France to OK therapeutic cloning?

Leading researchers hopeful that a ban on somatic cell nuclear replacement will be lifted soon

By | July 13, 2005

One of a group of leading French scientists who have called on the government to lift a ban on human therapeutic cloning, told The Scientist this week that he is hopeful that the law will soon be changed.

Marc Peschanski from INSERM, the French national institute for health and medical research, and nine other leading researchers submitted a "petition" last week to the French National Assembly, calling for regulations covering human embryo research to be changed to allow therapeutic cloning.

Peschanski said France was in danger of falling behind in an important area of biomedical research because of the ban. He called the current law out-dated.

"Experiments in South Korea and the United Kingdom have made therapeutic cloning a scientific tool," he said. "My own team would benefit from access to therapeutic cloning techniques to find breakthroughs in medical research for illnesses, such as diabetes, Parkinson's and Alzheimer's disease."

He added, "Scientists in the United Kingdom, Sweden, Belgium, Israel are already allowed to use therapeutic cloning for research. There a growing realization that France needs to become more competitive and the laws have to be changed accordingly."

Peschanski, the first scientist in France to be granted a license to import human embryonic stem cells, told The Scientist he was hopeful that the ban would be lifted soon. "The president of the National Assembly, Jean-Louis Debres, has already written to me, saying he understands the concerns we expressed in our petition," Peschanski said.

However, he noted that public opinion was still opposed to cloning, which could delay the change. "I believe the law will be changed either this year or in three years time because any government will be reluctant to change the law in the run up to the next election in two years and offend voters," he said.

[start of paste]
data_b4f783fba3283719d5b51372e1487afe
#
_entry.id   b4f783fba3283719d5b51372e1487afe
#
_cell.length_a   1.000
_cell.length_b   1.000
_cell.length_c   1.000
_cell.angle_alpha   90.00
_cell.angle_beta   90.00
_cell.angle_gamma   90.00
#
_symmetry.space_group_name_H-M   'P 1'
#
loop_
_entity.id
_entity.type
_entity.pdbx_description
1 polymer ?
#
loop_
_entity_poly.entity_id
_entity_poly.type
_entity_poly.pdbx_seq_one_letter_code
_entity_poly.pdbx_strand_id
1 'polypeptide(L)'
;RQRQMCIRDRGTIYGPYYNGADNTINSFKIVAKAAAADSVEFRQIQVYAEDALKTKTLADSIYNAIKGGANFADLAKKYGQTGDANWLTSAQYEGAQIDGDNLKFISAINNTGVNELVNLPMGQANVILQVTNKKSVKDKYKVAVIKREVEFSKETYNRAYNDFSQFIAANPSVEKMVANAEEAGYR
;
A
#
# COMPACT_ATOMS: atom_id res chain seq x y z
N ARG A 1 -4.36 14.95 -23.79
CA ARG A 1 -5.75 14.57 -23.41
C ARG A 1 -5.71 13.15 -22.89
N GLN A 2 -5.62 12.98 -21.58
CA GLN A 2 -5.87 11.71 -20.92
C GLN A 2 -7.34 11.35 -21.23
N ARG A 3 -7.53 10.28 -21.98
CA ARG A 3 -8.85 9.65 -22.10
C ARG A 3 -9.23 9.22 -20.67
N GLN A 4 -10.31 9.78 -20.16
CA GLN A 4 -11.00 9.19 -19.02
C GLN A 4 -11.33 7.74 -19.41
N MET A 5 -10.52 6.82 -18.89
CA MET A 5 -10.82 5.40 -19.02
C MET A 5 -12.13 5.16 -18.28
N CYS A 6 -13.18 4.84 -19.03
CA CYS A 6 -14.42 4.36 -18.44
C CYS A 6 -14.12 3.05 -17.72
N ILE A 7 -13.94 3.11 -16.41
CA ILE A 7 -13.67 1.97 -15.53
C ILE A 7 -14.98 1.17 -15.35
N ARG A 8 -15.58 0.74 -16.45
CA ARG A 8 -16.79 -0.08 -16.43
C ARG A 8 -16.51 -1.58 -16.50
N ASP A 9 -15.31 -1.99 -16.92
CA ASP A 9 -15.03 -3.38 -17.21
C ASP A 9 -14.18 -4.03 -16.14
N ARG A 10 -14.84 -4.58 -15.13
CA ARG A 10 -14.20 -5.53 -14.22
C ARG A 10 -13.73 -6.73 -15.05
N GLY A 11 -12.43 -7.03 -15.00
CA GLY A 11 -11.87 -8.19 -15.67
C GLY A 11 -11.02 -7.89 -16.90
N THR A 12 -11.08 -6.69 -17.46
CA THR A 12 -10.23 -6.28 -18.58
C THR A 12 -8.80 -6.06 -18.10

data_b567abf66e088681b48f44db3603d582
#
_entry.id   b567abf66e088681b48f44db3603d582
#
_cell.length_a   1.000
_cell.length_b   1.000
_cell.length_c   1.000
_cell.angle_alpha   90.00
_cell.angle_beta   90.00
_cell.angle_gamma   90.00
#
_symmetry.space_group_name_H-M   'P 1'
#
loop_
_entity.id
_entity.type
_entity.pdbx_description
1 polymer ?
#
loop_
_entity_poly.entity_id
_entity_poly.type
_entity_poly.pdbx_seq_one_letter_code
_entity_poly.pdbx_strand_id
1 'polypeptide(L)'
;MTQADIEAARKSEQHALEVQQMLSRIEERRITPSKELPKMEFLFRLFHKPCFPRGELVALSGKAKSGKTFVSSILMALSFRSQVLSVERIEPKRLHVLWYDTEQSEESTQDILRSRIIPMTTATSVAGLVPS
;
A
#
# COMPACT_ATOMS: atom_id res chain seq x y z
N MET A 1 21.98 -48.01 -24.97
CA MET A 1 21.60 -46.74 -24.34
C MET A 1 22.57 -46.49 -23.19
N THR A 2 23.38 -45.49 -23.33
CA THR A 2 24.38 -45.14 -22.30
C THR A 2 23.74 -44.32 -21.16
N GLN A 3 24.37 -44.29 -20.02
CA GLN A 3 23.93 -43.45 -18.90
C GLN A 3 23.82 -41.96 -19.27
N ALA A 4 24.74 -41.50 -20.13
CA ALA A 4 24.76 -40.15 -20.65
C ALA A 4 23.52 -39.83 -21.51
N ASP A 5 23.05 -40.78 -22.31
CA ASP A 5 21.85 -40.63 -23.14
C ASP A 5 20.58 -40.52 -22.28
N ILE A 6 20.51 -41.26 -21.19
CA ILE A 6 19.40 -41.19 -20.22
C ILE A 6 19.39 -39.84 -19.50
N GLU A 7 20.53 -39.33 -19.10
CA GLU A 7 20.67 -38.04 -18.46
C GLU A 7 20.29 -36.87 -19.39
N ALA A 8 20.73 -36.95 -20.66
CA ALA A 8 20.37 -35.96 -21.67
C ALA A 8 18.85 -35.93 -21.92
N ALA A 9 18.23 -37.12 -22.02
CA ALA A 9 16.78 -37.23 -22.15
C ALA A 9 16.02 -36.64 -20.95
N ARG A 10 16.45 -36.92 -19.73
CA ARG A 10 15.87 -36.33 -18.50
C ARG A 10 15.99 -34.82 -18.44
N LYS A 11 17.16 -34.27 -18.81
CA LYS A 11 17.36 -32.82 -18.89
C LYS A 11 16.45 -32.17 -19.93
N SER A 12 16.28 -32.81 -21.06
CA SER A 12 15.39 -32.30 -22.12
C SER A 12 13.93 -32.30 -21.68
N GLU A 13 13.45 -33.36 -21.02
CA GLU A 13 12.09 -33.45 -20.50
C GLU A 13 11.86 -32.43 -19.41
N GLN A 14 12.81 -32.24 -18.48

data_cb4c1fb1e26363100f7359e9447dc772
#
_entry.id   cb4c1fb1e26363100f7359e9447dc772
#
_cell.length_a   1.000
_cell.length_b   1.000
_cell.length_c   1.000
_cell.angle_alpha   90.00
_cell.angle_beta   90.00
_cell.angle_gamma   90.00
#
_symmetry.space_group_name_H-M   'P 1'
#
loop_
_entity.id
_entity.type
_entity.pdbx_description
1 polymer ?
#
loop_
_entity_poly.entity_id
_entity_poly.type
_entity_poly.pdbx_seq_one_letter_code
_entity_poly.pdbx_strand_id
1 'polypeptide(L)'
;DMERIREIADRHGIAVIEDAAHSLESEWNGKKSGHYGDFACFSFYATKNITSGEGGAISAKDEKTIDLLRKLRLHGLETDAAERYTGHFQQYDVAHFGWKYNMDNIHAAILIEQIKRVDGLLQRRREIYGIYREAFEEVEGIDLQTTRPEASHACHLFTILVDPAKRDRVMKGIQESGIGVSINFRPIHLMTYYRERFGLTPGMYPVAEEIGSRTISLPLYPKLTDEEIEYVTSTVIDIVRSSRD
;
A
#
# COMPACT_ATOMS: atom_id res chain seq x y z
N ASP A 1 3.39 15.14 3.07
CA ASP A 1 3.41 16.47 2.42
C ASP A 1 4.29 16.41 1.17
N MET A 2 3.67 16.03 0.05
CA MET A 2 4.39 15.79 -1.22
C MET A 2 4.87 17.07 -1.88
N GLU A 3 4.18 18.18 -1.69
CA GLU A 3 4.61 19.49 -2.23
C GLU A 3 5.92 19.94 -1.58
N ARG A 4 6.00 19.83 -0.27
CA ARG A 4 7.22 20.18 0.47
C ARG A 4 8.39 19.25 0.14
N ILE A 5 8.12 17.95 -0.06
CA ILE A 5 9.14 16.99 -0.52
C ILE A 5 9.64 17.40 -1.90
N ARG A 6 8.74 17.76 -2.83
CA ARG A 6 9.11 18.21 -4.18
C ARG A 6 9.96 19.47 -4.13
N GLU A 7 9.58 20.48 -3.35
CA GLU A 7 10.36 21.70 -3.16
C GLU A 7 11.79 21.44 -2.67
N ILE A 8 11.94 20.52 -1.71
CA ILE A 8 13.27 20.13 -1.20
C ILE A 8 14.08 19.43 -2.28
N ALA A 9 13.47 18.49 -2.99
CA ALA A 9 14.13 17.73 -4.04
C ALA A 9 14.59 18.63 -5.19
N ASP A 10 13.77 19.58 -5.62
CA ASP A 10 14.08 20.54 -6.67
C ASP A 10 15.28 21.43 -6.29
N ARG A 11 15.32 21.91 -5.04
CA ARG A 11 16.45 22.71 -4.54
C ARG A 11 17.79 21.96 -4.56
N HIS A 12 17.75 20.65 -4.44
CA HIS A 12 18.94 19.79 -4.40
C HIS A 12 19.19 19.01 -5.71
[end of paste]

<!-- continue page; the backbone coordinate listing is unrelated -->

Peschanski said that the current ban on reproductive cloning should stay, and that the law should only be changed to allow therapeutic cloning to extract embryonic stem cells for life-saving treatment.

A new law on bioethics in France–adopted in June 2004–classifies reproductive cloning as a "crime against humanity" and carries a prison sentence of 30 years and a fine of 7.5 million euros; therapeutic cloning carries a sentence of 7 years in prison and a fine of a million euros.

The 10 scientists submitted their proposal to support a bid by Roger-Gerard Schwartzenberg, a former minister of research and a member of the national assembly, to have article 25 of the law of bioethics, which bans human cloning for therapeutic purposes, amended.

Scientists who put their signatures to the petition include Etienne-Emile Baulieu, the former president of the Academy of Sciences, Alain Fischer from INSERM Necker, the author of the world's first effective gene therapy protocol, René Frydman, who produced France's first test-tube baby, as well as two former Nobel Laureates for Medicine--Jean Dausset and François Jacob.

"To prohibit the nuclear transfer is detrimental to those who are ill. They have a right to see progress in research to develop genuinely effective new therapies that can boost their chances of a cure. We ask for a law that authorizes research into therapeutic cloning, while submitting that research to a strict regulatory framework," the petition stated.

A spokeswoman for Debres said that the petition would be actively considered by a commission considering bioethics, the first step to a possible change of the law. A spokesperson for the health ministry declined to comment for this article.

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